Good teachers are always searching for ways to enhance learning in their classrooms. Researchers and practitioners alike continue to develop and refine strategies which improve comprehension and increase retention while nourishing students' ability to learn independently. The K-W-L strategy (What-we know; what we want to know; what we learned), first described by Ogle (1986), is such a strategy. Though there is research to support the effectiveness of the KW-L, any strategy may need to be modified and refined to improve its effectiveness in promoting learning. We five teachers collaborated to study how the implementation of the KW-L can be varied in different classroom settings in order to ensure that it has the desired effect on the reading comprehension and learning of elementary and middle school students.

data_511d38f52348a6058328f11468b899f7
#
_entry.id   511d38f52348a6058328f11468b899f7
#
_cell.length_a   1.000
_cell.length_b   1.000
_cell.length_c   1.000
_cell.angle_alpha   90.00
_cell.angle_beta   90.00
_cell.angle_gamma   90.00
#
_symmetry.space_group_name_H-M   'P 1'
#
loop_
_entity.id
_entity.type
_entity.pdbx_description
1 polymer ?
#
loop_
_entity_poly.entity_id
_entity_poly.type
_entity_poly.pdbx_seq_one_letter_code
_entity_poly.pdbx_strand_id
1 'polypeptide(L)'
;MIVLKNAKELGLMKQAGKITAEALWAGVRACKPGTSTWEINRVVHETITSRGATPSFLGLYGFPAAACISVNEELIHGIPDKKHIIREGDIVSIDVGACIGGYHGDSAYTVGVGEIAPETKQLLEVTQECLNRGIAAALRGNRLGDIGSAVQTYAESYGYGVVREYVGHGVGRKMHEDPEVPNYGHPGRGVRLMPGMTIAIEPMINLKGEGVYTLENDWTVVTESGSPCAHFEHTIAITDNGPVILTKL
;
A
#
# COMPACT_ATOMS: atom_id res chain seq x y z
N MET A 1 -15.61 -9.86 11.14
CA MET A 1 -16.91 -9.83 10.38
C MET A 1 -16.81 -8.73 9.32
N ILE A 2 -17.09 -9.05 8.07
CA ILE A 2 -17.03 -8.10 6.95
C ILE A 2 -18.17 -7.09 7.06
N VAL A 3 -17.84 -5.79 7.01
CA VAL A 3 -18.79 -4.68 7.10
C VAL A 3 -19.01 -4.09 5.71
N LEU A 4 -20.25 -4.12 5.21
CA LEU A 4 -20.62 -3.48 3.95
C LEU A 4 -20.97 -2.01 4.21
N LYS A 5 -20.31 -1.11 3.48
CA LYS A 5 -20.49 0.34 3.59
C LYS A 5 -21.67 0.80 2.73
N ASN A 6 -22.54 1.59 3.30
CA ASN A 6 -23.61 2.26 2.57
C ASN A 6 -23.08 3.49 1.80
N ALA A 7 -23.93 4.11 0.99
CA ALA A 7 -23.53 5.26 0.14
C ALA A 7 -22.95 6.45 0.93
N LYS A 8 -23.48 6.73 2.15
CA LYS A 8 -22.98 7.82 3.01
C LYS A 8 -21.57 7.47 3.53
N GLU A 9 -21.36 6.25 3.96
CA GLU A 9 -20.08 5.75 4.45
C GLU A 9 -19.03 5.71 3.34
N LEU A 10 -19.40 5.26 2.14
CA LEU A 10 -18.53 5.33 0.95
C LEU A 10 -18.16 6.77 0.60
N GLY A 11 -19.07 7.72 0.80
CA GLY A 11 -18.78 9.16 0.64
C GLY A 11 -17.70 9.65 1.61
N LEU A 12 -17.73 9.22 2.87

Shelly, A. C., Bridwell, B., Hyder, L., Ledford, N., & Patterson, P. (1997). Revisiting the K-W-L: What we Knew; What we Wanted to Know; What we Learned. Reading Horizons: A Journal of Literacy and Language Arts, 37 (3). Retrieved from https://scholarworks.wmich.edu/reading_horizons/vol37/iss3/5